2019-06-07. ENH. Montana Magic. After breakfast with our own bread we headed to Moorcroft (WY) to wait for a first storm. At “Heidis Deli” we had excellent sandwiches. A short time later it storm went of a little more to the north than planned. We quickly followed the shifted situation and reached an LP supercell “just in time” near the Devils Tower, which convinced us structurally. At Albion (MT) we were unfortunately unable to follow the magnificent cell due to a private road. A subsequent cell resulted in a beautiful shelf cloud directly afterwards. On the way back to Rapid City near Colony (WY) we saw a strong storm that had a rotating updraft for a short time and was a lot of fun concerning lightning. Afterwards we met Jane, Clyve and Thomas Hinterdorfer (Australian Storm Chaser). Since Rapid City had unexpectedly many sports events that evening, the overnight prices with 100-150$ were much more expensive than usual (50-75).
2019-06-08. SLGT. The Sheriff’s tornado photo. We drove 500 km south to Goodland. It was questionable if we could make it in time. But we managed to get through the closing gap between two thunderstorms with a little hail punch. From Goodland we were able to observe two funnel clouds at the previously overtaken cells. Later pictures of other chasers clearly showed that these were two landspout tornados. Gradually, the tornadic cells left. We decided to go to the west side to photograph their updrafts. The decision making was difficult. West of Goodland we met the sheriff who showed us his perfect tornado photos. Shortly after he had left us, the thunderstorm line for the evening appeared above the Rockies. Those should reach us far after sunset. The HRRR continued to compute another initiation for our position. All of a sudden a huge updraft tower went up. We made time lapses. The developing base was very turbulent. Many times dust was whirled up. With the tornado warning for the cell we finally left and followed. The road to the south was long without a suitable east option. Quickly the updraft was wrapped by the RFD. The more south we drove, the less we saw. Since overtaking the cell from the east seemed questionable, we stayed in the west and drove a little bit back towards Goodland with the best possible view of the back. Time lapse showed clear rotation under the updraft which we still had visibility on. With the sunset the powerful cloud-to-ground lightning discharges became more visible. We took pictures and were impressed by the cell’s local stability. It rotaed northwest of Winona on the spot and only after a while made progress to Russel Springs. The velocity scan indicates a massive mesocyclone with possible tornado. Meanwhile, new developments suddenly appeared above us. CG lightning got dangerously close. We swerved a bit to the south and observed the new development. This cell, the radar later showed, overtook the supercell at Russel Springs and made a massive south-easterly leap to Scott City. A tremendous chasing day with some learning lessons. Summary: 1. don’t stop in the city when observing, always keep an eye on the landscape. 2. decide what you want to see: tornadoes / updraft structure? – then don’t let the backside or other photogenic subjects distract you and drive up consistently. 3. overtaking a stationary or slow-moving cell is worthwhile – rather try than break off too soon.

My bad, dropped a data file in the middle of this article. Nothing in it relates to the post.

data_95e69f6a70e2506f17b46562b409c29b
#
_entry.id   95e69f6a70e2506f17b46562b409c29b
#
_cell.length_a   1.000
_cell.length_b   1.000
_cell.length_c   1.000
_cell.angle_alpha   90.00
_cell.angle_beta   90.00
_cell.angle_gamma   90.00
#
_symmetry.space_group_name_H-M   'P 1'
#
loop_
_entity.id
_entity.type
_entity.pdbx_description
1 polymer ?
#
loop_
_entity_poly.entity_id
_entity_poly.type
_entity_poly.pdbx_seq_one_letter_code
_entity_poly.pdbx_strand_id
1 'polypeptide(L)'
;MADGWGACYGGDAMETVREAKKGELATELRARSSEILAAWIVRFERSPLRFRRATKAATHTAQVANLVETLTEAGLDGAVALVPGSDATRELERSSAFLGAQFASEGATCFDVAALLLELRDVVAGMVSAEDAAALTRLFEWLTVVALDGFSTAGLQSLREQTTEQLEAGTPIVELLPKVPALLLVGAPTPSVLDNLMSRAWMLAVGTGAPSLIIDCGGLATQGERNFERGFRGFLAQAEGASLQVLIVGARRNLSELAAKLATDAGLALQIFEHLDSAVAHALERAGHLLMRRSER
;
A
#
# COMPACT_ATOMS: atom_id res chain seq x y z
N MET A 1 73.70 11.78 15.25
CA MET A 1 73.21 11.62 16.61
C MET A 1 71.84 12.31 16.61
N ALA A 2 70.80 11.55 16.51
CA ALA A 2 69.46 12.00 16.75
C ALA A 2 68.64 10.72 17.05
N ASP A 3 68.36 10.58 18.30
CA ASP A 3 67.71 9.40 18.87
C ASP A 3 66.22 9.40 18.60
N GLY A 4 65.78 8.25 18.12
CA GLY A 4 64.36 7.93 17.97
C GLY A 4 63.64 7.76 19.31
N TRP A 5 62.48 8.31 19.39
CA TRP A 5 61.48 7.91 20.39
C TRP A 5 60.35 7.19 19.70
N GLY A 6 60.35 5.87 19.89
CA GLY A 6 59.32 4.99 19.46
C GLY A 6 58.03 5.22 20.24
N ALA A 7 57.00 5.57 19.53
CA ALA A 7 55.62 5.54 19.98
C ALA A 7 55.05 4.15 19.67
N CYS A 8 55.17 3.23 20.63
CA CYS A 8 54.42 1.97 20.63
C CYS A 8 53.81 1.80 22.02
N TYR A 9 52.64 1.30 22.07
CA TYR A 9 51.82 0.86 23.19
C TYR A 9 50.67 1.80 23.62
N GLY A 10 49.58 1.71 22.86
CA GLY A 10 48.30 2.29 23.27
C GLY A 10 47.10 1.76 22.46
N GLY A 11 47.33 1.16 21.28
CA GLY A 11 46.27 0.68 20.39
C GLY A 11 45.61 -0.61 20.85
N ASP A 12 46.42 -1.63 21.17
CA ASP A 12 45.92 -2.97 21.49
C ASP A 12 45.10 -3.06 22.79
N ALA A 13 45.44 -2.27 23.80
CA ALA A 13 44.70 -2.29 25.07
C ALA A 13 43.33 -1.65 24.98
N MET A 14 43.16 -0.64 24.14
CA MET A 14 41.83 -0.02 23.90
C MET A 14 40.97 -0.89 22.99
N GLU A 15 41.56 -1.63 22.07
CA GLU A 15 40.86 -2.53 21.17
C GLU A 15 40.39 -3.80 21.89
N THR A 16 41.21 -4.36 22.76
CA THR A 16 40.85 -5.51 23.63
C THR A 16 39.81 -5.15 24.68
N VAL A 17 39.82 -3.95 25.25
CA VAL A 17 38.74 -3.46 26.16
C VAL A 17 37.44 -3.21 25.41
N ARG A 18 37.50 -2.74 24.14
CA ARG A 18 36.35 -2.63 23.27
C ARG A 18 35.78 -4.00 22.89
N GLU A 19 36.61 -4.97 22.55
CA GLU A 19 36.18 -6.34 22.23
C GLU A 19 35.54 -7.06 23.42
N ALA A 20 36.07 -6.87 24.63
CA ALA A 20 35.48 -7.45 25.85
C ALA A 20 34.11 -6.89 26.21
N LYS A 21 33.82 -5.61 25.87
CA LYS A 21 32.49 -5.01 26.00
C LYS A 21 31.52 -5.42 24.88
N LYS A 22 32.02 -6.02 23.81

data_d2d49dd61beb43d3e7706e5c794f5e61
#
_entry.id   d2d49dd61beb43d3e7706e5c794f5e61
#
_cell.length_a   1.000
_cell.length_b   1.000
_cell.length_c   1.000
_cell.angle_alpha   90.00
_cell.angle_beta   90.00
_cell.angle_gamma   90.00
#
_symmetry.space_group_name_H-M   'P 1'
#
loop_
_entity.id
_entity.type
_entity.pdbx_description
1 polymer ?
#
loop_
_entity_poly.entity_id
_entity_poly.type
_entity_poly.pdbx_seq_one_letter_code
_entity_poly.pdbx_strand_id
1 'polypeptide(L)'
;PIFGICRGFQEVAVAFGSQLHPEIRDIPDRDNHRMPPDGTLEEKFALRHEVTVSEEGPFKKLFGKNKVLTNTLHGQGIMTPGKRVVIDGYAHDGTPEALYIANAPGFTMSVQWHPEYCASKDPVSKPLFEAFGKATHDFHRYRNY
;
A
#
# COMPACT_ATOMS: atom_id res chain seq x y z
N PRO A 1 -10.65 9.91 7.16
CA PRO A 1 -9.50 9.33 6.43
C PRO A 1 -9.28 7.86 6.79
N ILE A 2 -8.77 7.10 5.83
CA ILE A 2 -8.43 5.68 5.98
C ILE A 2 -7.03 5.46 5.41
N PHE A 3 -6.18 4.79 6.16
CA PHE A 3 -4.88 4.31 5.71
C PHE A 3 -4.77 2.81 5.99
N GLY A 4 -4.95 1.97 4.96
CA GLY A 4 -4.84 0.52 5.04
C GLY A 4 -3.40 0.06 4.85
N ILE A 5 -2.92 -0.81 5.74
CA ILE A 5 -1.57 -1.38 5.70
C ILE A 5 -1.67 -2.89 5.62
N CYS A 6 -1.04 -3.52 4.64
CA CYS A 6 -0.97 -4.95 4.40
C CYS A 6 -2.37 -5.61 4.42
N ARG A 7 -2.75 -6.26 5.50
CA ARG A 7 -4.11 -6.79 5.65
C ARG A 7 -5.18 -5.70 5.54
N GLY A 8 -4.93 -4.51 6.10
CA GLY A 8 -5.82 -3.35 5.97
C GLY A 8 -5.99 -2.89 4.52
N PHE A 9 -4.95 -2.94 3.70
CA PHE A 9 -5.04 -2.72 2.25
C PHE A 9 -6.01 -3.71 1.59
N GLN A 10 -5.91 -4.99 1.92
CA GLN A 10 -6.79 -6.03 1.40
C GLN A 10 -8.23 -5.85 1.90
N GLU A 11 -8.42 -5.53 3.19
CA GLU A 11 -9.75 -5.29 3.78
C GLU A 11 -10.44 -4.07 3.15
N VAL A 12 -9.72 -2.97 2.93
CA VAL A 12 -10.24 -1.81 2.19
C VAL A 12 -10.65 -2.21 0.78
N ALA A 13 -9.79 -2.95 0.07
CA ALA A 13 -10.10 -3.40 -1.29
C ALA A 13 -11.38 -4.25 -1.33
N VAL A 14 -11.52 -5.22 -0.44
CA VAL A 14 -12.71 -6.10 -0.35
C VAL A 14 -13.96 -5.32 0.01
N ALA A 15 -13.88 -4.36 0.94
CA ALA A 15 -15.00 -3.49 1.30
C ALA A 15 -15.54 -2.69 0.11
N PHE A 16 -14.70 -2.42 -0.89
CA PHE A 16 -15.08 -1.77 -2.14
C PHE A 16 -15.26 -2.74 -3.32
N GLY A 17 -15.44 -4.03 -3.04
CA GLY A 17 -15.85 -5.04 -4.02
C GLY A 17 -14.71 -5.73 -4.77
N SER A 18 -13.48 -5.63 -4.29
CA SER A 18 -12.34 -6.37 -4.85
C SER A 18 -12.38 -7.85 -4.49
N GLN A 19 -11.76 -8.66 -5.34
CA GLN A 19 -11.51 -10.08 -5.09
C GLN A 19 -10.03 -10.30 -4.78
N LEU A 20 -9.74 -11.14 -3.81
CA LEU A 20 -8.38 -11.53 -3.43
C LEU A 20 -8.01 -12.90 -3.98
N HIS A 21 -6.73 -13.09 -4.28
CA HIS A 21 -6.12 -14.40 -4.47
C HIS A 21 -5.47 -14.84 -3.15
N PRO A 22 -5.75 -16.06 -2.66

2019-06-09. Resting in the Rockies. After doing the laundry we drove to Estes Park. Check in at a cosy motel. Sunset at Sprague Lake in Rocky Mountain National Park. Moose, deer, hummingbird. Great end of the trip!